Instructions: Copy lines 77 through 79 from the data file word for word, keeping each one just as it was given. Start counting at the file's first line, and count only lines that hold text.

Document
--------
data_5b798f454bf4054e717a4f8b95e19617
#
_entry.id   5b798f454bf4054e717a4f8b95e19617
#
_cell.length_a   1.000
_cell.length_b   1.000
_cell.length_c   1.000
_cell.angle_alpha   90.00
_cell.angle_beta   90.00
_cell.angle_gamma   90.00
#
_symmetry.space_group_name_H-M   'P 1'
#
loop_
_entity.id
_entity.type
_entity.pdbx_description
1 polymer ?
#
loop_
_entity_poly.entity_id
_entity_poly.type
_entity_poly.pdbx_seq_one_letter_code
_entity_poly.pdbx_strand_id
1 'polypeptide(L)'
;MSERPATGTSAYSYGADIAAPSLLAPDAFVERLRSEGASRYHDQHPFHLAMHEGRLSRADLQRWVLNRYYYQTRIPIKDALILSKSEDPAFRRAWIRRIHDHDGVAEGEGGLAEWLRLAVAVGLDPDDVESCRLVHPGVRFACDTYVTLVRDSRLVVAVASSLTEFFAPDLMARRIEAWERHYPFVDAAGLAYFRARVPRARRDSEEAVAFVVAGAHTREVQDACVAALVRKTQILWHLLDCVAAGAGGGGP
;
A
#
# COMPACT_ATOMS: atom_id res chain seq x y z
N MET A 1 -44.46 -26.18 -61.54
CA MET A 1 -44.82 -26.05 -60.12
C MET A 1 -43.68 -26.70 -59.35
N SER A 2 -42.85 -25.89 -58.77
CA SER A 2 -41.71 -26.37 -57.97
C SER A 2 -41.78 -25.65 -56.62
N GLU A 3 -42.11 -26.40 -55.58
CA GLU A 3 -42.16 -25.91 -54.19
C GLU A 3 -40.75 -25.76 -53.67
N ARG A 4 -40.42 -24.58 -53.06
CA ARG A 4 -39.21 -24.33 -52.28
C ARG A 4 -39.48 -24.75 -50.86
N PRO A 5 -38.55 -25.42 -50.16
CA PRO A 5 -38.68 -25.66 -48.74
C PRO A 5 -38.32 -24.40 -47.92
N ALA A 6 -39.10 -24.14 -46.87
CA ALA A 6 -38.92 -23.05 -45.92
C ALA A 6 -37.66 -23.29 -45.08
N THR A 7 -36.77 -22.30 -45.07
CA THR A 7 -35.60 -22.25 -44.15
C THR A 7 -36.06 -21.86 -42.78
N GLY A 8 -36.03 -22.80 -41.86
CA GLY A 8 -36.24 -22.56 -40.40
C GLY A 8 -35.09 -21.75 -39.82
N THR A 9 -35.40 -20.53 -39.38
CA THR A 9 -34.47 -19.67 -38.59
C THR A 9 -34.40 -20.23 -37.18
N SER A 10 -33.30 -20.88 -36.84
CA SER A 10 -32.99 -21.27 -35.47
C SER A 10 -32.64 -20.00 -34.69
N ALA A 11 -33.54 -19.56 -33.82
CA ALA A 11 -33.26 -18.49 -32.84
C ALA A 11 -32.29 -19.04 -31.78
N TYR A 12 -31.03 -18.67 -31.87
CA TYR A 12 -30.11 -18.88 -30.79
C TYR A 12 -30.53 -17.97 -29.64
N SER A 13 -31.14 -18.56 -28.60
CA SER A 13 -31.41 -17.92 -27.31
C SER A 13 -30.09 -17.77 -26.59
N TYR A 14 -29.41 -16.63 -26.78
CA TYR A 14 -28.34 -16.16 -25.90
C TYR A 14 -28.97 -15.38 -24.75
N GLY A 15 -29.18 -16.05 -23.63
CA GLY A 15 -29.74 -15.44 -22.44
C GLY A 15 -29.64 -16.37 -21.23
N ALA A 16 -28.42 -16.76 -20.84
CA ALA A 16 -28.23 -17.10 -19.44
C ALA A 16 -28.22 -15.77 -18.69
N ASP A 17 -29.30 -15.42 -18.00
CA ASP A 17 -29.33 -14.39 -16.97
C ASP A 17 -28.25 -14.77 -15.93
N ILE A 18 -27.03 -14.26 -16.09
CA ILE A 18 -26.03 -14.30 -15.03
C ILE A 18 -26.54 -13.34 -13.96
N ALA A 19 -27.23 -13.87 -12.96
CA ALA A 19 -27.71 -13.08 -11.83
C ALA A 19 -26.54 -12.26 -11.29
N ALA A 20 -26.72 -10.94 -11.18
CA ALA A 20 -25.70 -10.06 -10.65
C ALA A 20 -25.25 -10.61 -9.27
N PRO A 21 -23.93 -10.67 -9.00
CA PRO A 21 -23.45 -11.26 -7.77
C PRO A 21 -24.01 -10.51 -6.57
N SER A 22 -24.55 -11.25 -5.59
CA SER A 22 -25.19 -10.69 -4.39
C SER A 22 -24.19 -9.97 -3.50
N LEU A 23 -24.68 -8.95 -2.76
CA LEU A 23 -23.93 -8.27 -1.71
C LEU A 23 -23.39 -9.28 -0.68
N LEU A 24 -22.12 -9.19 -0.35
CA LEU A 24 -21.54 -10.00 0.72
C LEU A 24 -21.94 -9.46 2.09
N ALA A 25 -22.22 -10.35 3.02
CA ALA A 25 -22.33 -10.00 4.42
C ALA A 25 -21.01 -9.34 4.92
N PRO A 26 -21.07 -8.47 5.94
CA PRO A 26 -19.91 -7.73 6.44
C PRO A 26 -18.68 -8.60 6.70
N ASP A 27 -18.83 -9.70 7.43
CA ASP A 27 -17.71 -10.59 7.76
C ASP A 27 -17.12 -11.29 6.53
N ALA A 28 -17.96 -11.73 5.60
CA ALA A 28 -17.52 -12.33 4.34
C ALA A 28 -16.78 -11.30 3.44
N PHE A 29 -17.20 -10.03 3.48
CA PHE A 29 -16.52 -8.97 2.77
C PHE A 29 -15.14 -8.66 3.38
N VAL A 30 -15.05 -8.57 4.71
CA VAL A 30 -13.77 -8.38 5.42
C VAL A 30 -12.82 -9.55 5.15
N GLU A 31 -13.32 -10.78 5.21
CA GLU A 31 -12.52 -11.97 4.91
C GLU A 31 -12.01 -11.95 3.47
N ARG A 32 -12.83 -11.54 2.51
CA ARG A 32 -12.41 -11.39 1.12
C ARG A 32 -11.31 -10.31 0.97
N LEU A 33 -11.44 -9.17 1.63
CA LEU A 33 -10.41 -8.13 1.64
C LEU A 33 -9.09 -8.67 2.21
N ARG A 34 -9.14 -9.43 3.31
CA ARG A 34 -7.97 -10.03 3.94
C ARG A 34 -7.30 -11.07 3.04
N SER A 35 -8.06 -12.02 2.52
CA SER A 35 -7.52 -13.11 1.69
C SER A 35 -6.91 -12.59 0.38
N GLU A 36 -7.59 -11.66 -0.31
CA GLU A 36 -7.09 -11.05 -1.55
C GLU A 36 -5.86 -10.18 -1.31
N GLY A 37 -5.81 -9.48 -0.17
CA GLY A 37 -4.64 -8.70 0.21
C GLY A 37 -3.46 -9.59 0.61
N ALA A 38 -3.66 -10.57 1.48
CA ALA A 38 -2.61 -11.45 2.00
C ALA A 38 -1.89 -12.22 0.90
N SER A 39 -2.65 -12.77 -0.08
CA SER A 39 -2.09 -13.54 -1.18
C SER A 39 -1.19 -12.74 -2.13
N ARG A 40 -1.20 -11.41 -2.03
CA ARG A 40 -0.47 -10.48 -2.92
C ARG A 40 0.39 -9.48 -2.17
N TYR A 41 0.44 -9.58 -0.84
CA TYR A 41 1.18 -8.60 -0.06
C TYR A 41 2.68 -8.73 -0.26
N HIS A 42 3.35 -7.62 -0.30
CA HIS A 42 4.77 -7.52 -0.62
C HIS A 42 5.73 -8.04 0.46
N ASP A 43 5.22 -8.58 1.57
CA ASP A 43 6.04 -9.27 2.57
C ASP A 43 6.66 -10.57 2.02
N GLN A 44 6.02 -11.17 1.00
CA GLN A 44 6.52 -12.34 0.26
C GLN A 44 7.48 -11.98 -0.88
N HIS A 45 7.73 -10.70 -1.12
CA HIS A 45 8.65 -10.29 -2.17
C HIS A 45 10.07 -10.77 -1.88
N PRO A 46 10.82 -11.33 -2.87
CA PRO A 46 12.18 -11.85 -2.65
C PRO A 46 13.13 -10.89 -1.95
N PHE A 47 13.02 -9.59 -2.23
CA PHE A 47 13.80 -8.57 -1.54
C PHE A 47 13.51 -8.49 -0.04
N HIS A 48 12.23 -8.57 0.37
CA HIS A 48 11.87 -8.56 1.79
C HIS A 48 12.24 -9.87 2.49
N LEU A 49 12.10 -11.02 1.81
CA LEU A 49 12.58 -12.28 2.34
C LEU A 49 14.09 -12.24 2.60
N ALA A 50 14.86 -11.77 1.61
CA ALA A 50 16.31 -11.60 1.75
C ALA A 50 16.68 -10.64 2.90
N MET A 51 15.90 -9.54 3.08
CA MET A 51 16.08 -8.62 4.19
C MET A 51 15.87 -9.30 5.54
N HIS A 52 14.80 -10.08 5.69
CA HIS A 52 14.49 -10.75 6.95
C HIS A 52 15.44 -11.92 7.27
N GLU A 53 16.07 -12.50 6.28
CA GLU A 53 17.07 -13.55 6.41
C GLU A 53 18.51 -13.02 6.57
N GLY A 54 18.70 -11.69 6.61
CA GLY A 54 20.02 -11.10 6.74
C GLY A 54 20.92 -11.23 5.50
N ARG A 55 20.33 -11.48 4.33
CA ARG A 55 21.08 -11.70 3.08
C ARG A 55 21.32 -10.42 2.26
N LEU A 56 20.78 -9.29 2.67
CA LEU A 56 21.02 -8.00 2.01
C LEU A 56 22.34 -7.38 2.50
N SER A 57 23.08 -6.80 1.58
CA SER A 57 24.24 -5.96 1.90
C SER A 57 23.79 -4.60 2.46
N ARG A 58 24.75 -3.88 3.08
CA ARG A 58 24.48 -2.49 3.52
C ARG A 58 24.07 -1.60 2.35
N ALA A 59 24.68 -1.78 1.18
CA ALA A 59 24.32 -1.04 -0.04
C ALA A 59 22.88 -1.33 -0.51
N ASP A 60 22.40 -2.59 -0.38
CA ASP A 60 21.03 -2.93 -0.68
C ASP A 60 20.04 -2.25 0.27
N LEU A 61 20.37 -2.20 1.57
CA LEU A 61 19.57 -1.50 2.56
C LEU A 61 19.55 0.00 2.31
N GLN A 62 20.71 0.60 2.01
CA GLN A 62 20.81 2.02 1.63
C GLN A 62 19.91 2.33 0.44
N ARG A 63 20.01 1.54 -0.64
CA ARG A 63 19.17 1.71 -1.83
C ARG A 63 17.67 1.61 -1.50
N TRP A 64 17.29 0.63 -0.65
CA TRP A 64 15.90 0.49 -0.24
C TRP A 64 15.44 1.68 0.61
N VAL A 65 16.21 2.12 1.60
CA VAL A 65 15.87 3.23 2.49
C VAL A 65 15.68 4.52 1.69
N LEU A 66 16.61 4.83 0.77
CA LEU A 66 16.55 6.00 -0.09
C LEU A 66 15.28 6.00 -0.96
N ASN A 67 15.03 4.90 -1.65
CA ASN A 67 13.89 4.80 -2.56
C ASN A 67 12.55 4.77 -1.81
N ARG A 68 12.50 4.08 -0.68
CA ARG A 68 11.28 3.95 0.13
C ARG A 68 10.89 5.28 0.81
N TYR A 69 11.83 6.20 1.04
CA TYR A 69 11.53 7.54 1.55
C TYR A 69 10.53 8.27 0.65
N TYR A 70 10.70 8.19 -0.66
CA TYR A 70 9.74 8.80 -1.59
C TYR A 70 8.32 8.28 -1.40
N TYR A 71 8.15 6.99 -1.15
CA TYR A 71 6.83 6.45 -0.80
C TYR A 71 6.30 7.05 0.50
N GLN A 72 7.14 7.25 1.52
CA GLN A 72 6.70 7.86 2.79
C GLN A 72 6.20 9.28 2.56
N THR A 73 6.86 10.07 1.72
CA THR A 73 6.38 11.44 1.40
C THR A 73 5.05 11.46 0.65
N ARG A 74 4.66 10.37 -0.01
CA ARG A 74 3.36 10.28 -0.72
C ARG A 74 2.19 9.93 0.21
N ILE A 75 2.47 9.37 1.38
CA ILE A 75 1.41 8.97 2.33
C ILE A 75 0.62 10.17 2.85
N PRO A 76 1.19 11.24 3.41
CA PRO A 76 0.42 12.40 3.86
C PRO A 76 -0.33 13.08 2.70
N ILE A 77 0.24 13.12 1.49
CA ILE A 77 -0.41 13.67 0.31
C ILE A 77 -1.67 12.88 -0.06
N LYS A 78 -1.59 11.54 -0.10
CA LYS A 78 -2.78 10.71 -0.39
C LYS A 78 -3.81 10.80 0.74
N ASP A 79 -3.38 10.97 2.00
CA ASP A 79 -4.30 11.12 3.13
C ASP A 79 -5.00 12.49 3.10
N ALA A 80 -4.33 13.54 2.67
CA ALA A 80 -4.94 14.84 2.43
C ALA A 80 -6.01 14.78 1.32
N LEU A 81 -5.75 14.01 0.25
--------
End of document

CA ALA A 16 -28.23 -17.10 -19.44
C ALA A 16 -28.22 -15.77 -18.69
N ASP A 17 -29.30 -15.42 -18.00